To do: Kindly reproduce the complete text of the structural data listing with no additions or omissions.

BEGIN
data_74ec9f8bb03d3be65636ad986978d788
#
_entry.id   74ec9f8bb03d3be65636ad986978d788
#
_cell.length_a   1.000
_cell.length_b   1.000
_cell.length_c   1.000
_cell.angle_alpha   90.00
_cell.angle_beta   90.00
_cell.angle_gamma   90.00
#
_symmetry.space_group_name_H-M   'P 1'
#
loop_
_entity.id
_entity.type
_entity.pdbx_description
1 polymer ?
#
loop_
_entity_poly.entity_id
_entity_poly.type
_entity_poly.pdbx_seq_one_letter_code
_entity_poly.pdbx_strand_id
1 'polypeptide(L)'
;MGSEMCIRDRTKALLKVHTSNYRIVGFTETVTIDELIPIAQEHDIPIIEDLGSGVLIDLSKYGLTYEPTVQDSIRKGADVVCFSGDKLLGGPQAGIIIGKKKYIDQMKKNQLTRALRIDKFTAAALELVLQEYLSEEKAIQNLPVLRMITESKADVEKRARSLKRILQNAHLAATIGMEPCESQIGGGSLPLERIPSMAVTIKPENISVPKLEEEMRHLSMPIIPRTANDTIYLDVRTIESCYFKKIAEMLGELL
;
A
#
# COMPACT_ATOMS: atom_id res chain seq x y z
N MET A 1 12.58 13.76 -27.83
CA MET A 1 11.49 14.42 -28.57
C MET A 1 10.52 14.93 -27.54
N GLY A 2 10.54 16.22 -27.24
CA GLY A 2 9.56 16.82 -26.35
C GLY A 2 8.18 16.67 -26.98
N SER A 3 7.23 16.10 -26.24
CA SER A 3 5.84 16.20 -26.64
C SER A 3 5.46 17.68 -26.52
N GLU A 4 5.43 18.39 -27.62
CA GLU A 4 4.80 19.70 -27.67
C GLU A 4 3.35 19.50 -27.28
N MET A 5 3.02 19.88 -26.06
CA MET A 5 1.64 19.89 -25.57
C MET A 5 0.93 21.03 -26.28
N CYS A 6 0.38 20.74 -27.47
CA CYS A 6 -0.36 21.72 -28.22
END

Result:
data_74ec9f8bb03d3be65636ad986978d788
#
_entry.id   74ec9f8bb03d3be65636ad986978d788
#
_cell.length_a   1.000
_cell.length_b   1.000
_cell.length_c   1.000
_cell.angle_alpha   90.00
_cell.angle_beta   90.00
_cell.angle_gamma   90.00
#
_symmetry.space_group_name_H-M   'P 1'
#
loop_
_entity.id
_entity.type
_entity.pdbx_description
1 polymer ?
#
loop_
_entity_poly.entity_id
_entity_poly.type
_entity_poly.pdbx_seq_one_letter_code
_entity_poly.pdbx_strand_id
1 'polypeptide(L)'
;MGSEMCIRDRTKALLKVHTSNYRIVGFTETVTIDELIPIAQEHDIPIIEDLGSGVLIDLSKYGLTYEPTVQDSIRKGADVVCFSGDKLLGGPQAGIIIGKKKYIDQMKKNQLTRALRIDKFTAAALELVLQEYLSEEKAIQNLPVLRMITESKADVEKRARSLKRILQNAHLAATIGMEPCESQIGGGSLPLERIPSMAVTIKPENISVPKLEEEMRHLSMPIIPRTANDTIYLDVRTIESCYFKKIAEMLGELL
;
A
#
# COMPACT_ATOMS: atom_id res chain seq x y z
N MET A 1 12.58 13.76 -27.83
CA MET A 1 11.49 14.42 -28.57
C MET A 1 10.52 14.93 -27.54
N GLY A 2 10.54 16.22 -27.24
CA GLY A 2 9.56 16.82 -26.35
C GLY A 2 8.18 16.67 -26.98
N SER A 3 7.23 16.10 -26.24
CA SER A 3 5.84 16.20 -26.64
C SER A 3 5.46 17.68 -26.52
N GLU A 4 5.43 18.39 -27.62
CA GLU A 4 4.80 19.70 -27.67
C GLU A 4 3.35 19.50 -27.28
N MET A 5 3.02 19.88 -26.06
CA MET A 5 1.64 19.89 -25.57
C MET A 5 0.93 21.03 -26.28
N CYS A 6 0.38 20.74 -27.47
CA CYS A 6 -0.36 21.72 -28.22